March 13, 2020
By Hassan Gbassay Koroma
Resident Representative of the United Nations Development Programme (UNDP) in Sierra Leone, Dr. Samuel Doe, has stated that Sierra Leone is among the most deforested countries in the world, and that over 533,000 acres of forest area is required every year for meeting the current charcoal needs of the country.
He made the above observation yesterday 12th March, at the Government Technical Institute (GTI) ,Kissy Dockyard in Freetown, during the handing over ceremony of a modern testing laboratory to the institution.
UNDP, with funding from the Global Environment Facility (GEF) constructed a modern cookstove testing laboratory worth thousands of United States Dollars at the GTI campus in Freetown.
The UN diplomat stated that the coordination and management of the activities leading to the establishment and commissioning of the testing facility and training was carried out under the support of the UNDP/GEF project- Energy Efficient Production and Utilization of Charcoal through Innovative Technologies and Private Sector involvement in Sierra Leone.
He said energy access and cooking energy issues remain an important policy objective to the Government of Sierra Leone, stating that 99.7% of the population depends on solid biomass fuels, and that the use of charcoal has been increasing in Sierra Leone.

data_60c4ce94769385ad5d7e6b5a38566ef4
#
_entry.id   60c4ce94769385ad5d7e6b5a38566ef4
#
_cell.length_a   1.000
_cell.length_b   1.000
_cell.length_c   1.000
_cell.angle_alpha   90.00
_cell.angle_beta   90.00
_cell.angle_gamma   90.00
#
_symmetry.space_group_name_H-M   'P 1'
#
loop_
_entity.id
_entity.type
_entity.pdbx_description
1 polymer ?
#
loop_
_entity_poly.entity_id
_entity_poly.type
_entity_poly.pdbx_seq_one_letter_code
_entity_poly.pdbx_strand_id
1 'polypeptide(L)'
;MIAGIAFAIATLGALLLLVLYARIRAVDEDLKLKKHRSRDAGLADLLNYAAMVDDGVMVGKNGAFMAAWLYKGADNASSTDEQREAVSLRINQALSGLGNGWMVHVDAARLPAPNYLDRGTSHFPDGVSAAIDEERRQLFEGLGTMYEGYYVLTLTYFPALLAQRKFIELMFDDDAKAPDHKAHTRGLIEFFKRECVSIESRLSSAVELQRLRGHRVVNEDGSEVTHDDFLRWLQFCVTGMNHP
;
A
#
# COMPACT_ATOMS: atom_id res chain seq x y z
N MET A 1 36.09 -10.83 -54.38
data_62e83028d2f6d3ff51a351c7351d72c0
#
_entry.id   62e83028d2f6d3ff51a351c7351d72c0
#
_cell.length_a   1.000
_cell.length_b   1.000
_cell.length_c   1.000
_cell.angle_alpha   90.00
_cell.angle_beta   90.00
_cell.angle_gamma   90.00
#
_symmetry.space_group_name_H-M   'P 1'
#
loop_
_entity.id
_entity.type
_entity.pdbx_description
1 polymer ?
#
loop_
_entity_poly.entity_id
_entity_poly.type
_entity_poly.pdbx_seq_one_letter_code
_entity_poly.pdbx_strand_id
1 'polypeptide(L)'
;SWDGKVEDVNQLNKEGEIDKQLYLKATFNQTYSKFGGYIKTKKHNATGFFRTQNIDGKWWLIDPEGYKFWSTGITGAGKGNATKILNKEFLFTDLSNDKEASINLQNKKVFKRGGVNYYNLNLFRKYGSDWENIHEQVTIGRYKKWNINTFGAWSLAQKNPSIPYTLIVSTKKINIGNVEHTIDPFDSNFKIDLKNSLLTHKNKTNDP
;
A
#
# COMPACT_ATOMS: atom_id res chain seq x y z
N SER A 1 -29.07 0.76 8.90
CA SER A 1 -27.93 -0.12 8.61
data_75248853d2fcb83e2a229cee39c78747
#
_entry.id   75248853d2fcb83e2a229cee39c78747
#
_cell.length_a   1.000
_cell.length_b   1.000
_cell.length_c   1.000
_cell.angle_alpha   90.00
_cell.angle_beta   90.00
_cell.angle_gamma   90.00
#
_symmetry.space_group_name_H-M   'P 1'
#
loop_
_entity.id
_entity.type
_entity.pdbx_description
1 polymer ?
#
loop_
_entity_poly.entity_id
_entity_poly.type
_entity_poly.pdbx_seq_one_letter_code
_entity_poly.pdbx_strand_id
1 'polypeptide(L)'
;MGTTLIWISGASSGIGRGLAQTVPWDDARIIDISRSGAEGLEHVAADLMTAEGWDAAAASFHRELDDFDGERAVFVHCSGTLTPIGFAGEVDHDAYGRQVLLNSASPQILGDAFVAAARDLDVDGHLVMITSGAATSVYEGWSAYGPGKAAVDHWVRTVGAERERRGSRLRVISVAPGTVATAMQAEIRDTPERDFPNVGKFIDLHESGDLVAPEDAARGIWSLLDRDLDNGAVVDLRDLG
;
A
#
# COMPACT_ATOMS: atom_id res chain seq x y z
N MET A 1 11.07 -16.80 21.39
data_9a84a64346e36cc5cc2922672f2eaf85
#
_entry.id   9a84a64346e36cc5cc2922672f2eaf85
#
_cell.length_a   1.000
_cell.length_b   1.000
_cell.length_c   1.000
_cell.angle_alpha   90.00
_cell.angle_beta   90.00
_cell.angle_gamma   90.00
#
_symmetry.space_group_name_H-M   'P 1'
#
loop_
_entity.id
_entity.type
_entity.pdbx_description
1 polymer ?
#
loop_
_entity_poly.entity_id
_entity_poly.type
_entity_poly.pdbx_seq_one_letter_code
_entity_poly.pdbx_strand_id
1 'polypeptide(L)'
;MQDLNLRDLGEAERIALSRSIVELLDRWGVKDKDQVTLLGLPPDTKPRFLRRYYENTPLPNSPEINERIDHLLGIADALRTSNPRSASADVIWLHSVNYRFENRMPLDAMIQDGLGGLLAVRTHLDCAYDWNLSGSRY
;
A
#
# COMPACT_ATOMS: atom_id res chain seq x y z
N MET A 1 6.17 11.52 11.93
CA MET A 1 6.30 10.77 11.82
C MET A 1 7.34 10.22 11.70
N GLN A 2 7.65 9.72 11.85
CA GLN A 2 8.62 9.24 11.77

“It is estimated that about 289 tons of charcoal are consumed on a daily basis in Freetown alone. This charcoal produced inefficiency using traditional charcoal making techniques and yield low amounts of charcoal. The charcoal stoves used in Freetown and other urban areas mostly have low levels of efficiency and are often fabricated in temporary and makeshift facilities,” he said.
He said the inefficient production and use of charcoal were resulting in large scale deforestation in the country.
Samuel Doe said it was possible to reduce almost 40 to 70% of the charcoal consumption through the use of efficient charcoal stoves alone, adding that some local manufacturers such as West wind Energy, has already made efficient local stoves.
He said the establishment of the cook stove test facilities at GTI will allow for enforcement of standards for charcoal stoves in Sierra Leone, and that it would encourage more local manufacturers to do more and produce higher efficiency.
He also encouraged the Ministry of Energy and Sierra Leone Standards Bureau to establish a national framework for testing and certification of charcoal stoves, which would encourage manufacturers to increase the efficiency of cooking devices and utilize the facilities.
Minister of Environment, Prof. Foday Jaward, thanked the UNDP for the laudable initiative to construct a new building and provide laboratory equipment for testing and certification of charcoal and cook stoves to improve efficiency in charcoal use and lower emissions.
He said Sierra Leone is among the most vulnerable countries to climate change, although the country’s contribution to global emissions of greenhouse gases was negligible.
He said Sierra Leone became a party to the United Nations Framework Convention on Climate Change in April, 1995, and the Kyoto Protocol in June, 2006.